Saturday 1 November 2014

Tyldesley Family History

Sir Thomas Tyldesley 1612-1651

This blog seeks to document my research into the history of the Tyldesley family.  A pedigree produced by Gillow and Hewitson in 1873 gives a useful overview of the family, though it is incomplete and contains some errors.

I am particularly interested in the three individuals—Sir Thomas Tyldesley 1612-1651, his son Edward Tyldesley 1635-1685 and grandson Col Thomas Tyldesley 1657-1715.
I am hoping to publish a new edition of the Tyldesley Diary 1712-1714 at some point in the future, though it is likely to be two or three years in preparation. This will be a project supervised by the leading Jacobite academic, Professor Daniel Szechi at the University of Manchester.

In the meantime I shall be happy to hear from anyone with an interest in the family—there is a contact link in the right-hand column.

Saturday 2 November 2013

History Study Day — Manchester 2 November 2013


History Study day with the Who were the nuns? project

Date(s): Sat, 02/11/2013

with the
Who were the Nuns? Project

Find out how you can use the database and other project resources for family and local history

Saturday 2nd November 2013

Salford Diocesan Archives, at St Augustine’s Church, Grosvenor Square, Oxford Road, Manchester M15 6BW

10.00 a.m. coffee, 10.30 a.m. first talk
  • Dr Caroline Bowden and Dr James Kelly talking about the project and how it can be used to find North West families
  • Dr Janet Hollinshead, Choosing their future: women in the Blundell family in early modern Lancashire
  • Peter J Tyldesley, The Tyldesleys and their faith in the 17th and 18th centuries
There will be a chance to see the archives at lunchtime with Father David Lannon, the archivist and to try out the database.

There is no cost for the day: refreshments will be available during breaks. Lunch can be purchased locally. All welcome, but please confirm attendance in advance with Dr Caroline Bowden from whom further details can be obtained.

The archives are ten minutes walk from Oxford Road station.

Monday 30 September 2013

Library Admits Damage to 18th-Century Diary

Library Admits Damage to 18th-Century Diary
Published: January 3, 2008
The British Library has admitted that a historic diary was damaged while in its care, but refused to confirm reports that the manuscript, which recorded preparations for the Jacobite rebellion of 1715, had been left in the trunk of a car, the BBC reported. A library spokeswoman, who refused to confirm that allegation, reported in The Times of London, said that an internal investigation had been conducted, though details remained confidential. But she said that a staff member had since left. The diary had been entrusted to the library in 1994 by its owner, Peter J. Tyldesley, who said he believed it would be safer there than in his home. It was written by his ancestor Thomas Tyldesley, prominent among the Jacobites, who supported the claims to the throne of the exiled Stuart king James II and his descendants. Peter Tyldesley, a lawyer, said he “wanted to weep” when he discovered oily stains on the pages last spring.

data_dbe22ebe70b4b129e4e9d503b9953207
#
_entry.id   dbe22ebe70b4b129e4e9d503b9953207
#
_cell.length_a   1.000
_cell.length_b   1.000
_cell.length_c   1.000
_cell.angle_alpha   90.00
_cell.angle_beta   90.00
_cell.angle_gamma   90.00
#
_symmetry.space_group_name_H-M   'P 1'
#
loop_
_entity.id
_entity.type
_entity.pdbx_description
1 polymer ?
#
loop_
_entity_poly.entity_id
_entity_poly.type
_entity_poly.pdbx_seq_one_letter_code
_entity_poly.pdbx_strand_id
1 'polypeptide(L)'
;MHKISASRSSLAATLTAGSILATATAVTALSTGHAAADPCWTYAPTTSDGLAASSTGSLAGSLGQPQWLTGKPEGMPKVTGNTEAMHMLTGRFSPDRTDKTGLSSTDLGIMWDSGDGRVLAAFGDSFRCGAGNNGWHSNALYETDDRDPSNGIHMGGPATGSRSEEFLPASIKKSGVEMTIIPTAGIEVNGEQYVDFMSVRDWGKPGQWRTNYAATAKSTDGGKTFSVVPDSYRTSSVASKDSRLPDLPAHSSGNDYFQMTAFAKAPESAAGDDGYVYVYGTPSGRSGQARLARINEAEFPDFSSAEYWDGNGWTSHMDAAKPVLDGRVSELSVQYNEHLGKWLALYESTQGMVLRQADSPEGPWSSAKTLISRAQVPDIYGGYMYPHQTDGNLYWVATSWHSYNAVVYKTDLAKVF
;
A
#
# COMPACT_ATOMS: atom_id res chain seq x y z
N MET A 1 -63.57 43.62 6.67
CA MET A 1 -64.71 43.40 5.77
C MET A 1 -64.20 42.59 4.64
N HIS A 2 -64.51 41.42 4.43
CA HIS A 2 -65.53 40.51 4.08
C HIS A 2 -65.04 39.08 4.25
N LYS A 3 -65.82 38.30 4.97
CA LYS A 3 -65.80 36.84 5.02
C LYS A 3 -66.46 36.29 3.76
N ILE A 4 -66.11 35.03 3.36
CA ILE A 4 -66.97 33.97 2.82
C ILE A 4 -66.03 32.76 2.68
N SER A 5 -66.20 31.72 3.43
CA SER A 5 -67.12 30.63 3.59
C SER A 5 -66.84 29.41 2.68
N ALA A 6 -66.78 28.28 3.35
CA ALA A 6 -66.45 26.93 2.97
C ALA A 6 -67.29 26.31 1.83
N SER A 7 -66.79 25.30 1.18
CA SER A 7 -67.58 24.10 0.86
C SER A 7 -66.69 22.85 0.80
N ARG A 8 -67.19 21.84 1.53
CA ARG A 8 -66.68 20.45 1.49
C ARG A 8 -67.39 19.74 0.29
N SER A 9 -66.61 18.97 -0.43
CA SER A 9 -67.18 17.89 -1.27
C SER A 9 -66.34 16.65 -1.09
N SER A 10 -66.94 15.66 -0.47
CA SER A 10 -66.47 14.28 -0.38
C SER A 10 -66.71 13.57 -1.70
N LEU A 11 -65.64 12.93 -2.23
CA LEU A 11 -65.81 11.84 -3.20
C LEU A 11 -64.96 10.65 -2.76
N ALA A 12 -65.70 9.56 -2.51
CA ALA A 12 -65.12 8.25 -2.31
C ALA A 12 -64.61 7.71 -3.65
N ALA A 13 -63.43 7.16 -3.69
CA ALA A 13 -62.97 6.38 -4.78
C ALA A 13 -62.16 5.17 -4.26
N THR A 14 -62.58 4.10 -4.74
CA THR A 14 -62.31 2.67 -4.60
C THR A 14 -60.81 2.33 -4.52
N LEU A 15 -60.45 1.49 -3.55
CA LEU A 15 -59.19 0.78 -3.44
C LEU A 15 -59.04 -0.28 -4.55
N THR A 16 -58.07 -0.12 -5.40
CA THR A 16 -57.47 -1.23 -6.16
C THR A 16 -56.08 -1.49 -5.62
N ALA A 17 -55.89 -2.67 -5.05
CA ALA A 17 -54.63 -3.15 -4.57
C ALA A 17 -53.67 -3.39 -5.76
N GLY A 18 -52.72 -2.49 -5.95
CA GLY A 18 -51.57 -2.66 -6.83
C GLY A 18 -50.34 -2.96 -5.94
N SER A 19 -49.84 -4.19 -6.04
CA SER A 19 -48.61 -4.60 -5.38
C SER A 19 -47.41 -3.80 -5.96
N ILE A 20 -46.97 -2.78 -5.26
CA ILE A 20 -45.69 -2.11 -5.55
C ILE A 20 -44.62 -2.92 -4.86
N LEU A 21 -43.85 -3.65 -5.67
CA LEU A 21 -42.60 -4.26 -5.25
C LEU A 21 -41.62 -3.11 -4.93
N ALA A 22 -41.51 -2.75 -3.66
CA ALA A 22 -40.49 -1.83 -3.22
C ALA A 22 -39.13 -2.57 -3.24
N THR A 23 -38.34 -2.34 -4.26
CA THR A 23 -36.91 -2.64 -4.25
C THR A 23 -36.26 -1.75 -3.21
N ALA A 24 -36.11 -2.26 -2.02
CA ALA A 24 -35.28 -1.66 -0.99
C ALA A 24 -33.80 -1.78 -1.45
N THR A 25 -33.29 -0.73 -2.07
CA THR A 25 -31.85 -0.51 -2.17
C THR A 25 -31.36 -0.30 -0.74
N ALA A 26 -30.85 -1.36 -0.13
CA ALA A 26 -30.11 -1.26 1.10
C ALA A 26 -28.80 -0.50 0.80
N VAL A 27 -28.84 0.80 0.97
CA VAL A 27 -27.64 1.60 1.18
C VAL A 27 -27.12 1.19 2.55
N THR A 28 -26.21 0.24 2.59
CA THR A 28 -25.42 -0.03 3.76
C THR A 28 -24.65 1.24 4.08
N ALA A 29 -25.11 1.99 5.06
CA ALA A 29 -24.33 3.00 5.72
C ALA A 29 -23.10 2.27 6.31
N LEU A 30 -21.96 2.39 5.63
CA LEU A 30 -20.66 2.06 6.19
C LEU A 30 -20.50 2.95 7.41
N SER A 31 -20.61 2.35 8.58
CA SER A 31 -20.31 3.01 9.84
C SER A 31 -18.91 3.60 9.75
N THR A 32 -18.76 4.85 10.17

Sunday 29 September 2013

The profession of Mary Tyldesley 1726-1730

Mary Tyldesley 1684-1759 was the daughter of Thomas Tyldesley 1657-1715 and so the older sister of Ann Cecilia Tyldesley 1687-1736. Mary joined the nuns of the English Benedictine Abbey of Ghent in Flanders and was clothed in 1700 at the age of 17. By this time, the loyalty of the Tyldesleys to their faith and to the Stuart caused had exacted a heavy financial toll. By 1704 Thomas Tyldesley was attempting—unsuccessfully—to sell Holcroft Hall to Richard Norris. The straitened circumstances of the Tyldesleys delayed the profession of Mary Tyldesley:
In the course of a few years (between 1726 and 1730) the professions were received of Dame Mary Scholastics Haggerston (so called in distinction to Dame Scholastica Stanley), and Dame Mary Michael Tyldesley. The latter had given great proof of her constancy to her vocation, for whereas she had long been wishing to give herself to God, the circumstances of her family obliged her to defer the fulfilment of her wish for some years. It is well known how much the Tyldesley family had to suffer in fines and penalties for their religion and loyalty to the exiled Stuarts, and our monastery not being sufficiently provided for to take subjects without portions, it was some time before she was able to present herself to the novitiate, but her patience was at last rewarded.